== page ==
Society at the end of the
twentieth century is challenging all of us to get our acts together and learn
how to cope with the newly emerging world that is taking shape around us.
One of our great challenges
is to achieve a sense of balance in a rapidly changing society that is demanding
so much of us. We are expected to work our fifty to sixty or more hours a week,
spend quality time with our children, nurture our relationships, perform our
ceaseless household duties, commute, deal with day-care, stay fit, improve ourselves,
surf the net, read, do church, community or volunteer work, and on and on and
on. And that's just before lunch. This is, of course, above and beyond the perfectionist
demands we place upon ourselves.
Technology was going to
save us. Remember "The Leisure Society" we were promised just a few years ago.
Machines were going to free us. In reality, today we are, on average, working
an entire month (in hours) a year more than we did in 1973. And most of us are
feeling really stretched. Drained. Pressured. Harassed. Living beyond or very
nearly beyond our margins. Out of balance.
Stress accumulates over
time, gradually straining every organ and system in the body until imbalance
and breakdown occur. That is why we need to shut down. There is a profound need
to let go of the stress and pressure, to get out of our own way and let our
body, mind and emotions the space to properly rest well enough to naturally
repair, recuperate, and rejuvenate. The issue is balance. You can't burn the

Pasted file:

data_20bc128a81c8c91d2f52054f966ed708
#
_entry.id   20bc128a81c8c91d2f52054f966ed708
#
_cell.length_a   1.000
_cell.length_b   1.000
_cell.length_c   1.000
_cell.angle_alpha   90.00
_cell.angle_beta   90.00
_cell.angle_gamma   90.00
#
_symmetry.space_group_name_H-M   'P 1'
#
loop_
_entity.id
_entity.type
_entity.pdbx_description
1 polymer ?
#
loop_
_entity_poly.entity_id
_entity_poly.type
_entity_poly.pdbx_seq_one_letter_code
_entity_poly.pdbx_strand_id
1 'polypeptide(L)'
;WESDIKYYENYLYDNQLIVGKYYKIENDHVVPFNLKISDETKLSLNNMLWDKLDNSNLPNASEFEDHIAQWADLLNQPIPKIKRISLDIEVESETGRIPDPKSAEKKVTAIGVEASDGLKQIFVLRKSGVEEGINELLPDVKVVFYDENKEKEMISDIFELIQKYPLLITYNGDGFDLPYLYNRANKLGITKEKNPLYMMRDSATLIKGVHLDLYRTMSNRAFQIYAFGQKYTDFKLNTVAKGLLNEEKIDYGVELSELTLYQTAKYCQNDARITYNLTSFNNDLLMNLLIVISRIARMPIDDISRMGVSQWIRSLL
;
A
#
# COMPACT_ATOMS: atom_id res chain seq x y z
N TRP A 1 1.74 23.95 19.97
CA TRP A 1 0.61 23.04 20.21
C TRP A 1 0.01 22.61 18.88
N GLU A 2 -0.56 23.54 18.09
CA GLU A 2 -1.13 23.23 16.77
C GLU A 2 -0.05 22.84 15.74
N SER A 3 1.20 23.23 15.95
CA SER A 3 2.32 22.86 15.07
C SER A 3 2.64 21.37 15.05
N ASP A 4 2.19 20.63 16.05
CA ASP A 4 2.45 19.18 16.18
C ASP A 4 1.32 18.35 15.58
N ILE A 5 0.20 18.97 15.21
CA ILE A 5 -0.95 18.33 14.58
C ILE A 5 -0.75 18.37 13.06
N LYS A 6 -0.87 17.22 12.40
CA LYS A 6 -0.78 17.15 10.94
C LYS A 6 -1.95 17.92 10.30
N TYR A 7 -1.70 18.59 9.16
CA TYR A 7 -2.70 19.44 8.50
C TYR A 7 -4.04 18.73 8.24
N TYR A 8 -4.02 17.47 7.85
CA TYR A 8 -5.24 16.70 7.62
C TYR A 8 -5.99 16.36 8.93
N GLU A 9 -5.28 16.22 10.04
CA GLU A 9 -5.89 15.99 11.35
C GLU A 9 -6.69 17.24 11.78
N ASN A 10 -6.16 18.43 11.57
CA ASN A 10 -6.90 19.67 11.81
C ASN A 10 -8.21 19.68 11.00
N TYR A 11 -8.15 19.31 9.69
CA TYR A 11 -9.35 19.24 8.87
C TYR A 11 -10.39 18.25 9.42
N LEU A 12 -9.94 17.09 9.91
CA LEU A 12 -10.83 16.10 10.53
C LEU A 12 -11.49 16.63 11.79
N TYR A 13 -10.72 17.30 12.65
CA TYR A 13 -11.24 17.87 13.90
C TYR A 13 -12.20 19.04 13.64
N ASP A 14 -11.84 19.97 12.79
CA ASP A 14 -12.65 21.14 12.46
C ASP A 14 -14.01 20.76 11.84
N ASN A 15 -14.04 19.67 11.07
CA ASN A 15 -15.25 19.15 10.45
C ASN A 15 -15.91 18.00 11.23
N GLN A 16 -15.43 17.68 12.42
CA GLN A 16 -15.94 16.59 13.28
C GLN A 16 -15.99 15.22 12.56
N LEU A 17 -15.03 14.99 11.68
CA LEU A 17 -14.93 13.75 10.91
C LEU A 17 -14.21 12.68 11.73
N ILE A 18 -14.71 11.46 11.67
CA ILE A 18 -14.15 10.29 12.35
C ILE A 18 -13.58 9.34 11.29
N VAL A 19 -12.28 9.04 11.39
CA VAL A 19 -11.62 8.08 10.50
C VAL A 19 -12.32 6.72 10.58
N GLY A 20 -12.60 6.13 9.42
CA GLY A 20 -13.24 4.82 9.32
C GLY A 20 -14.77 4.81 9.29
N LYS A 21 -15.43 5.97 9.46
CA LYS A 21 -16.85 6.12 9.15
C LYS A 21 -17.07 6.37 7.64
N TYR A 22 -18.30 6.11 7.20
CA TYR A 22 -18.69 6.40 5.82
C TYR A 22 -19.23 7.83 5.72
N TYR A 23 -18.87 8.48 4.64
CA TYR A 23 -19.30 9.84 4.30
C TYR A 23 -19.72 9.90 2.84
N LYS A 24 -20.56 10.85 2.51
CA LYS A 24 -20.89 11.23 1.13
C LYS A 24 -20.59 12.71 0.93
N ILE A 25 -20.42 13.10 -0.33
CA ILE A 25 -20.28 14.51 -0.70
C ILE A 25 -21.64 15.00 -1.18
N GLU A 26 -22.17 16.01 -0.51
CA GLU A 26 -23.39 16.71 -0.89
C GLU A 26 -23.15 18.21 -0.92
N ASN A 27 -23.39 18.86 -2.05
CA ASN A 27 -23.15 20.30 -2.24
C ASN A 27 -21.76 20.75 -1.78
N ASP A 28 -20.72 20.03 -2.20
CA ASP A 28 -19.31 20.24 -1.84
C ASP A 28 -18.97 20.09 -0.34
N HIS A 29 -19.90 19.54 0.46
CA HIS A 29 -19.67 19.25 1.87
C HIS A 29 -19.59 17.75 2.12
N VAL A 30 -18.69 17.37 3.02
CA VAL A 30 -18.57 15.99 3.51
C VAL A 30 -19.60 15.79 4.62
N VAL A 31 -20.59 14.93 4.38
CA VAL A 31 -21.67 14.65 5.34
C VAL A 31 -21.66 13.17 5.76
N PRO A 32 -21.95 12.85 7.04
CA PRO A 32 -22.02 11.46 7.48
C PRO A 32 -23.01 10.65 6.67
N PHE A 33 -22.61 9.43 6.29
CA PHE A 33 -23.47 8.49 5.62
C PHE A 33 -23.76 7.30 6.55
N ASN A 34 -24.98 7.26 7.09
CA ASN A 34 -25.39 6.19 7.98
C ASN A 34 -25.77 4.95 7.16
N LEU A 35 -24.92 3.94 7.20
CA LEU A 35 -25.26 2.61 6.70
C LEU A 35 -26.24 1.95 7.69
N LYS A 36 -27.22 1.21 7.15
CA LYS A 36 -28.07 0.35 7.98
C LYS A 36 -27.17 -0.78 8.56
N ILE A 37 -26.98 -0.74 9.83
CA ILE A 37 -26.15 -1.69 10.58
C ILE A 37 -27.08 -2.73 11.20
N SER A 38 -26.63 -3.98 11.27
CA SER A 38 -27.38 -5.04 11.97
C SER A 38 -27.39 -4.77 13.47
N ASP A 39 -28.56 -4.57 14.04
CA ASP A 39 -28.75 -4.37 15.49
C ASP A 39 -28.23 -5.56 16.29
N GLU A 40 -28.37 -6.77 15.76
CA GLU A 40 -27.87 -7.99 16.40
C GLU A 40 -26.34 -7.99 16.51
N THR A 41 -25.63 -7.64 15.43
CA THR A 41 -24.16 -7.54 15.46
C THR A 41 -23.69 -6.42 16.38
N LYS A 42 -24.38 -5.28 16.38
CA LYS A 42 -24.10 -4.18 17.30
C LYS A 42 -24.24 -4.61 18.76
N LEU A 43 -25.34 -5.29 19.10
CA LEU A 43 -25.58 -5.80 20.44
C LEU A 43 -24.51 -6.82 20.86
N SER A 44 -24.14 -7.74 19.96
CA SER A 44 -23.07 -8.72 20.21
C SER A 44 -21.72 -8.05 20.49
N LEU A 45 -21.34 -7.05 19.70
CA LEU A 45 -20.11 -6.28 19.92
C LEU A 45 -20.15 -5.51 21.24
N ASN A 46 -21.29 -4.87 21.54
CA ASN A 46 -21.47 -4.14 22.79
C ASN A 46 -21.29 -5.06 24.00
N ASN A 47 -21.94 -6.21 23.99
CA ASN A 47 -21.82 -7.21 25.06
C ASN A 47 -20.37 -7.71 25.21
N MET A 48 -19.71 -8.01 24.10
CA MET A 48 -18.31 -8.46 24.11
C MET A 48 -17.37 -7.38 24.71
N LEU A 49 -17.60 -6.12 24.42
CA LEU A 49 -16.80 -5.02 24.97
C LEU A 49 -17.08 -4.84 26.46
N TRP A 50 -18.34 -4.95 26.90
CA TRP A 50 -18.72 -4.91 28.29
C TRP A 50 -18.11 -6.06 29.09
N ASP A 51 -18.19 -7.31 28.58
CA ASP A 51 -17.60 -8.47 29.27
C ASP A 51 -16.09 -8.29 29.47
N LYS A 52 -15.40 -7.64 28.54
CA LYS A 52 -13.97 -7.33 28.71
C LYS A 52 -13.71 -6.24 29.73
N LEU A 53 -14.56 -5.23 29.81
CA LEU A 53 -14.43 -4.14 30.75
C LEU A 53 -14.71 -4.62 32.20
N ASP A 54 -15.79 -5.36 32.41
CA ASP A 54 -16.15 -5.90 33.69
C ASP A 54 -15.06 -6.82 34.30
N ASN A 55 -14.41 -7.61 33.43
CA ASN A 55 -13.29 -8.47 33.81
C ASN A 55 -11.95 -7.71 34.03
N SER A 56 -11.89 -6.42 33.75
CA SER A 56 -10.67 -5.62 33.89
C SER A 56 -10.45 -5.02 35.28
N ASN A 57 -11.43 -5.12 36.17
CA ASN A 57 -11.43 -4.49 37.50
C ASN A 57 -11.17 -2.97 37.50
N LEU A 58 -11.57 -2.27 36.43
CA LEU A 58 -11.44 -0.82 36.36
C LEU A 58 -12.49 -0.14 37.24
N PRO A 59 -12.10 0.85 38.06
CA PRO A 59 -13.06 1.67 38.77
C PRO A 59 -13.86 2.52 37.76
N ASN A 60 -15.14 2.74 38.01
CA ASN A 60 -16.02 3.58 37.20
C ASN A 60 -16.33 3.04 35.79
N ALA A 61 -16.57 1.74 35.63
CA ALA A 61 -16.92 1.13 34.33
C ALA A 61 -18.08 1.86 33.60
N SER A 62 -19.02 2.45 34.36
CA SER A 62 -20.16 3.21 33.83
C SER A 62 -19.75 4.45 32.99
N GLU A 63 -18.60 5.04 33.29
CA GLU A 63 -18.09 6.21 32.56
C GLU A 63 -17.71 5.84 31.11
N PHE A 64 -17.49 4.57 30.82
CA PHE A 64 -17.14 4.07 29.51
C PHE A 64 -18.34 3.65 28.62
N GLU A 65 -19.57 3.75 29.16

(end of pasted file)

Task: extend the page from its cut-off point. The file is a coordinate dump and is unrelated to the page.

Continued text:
proverbial candle at both ends without becoming imbalanced.
Both traditional teachings
and the findings in modern medical science advise us to invest a little time
each day allowing our body and mind to properly let go "of the world"; to go
inside and release the tension in our tight bodies, quiet our incessantly active
minds, and calm the emotional expressway within. We consciously intervene to
break out of the cycle in which stress chronically strains every organ and system
in the body.
A variety of simple but
effective methods are available to achieve this relaxing and revitalizing state.
Deep muscle relaxation, breathing techniques, meditatively focusing the mind
on sounds, images or words, sound and light machines, self-hypnosis, biofeedback,
floatation tanks, massage, all induce a state in which the mind becomes alert
and calm and the body becomes relaxed and at peace. It is a "zero" state in
which the mind body systems release the stress and strain. One just lets go
of the chronically tense reaction, the braced body - and relaxes - and allows
the healing and recuperative forces of the body to mobilize, coming forth to
correct the imbalances and heal the breakdowns.
Everyone needs this relief
from stress. If deep release is not regularly achieved, the strain eventually
produces unpleasant results: common symptoms like headaches and sleeping problems;
serious problems like arthritis and asthma; life-threatening diseases such as
heart disease and cancer. As the Latin poet Ovid once wrote, "If you can't rest,
you won't endure". It's time that we moderns began to take that advice to heart.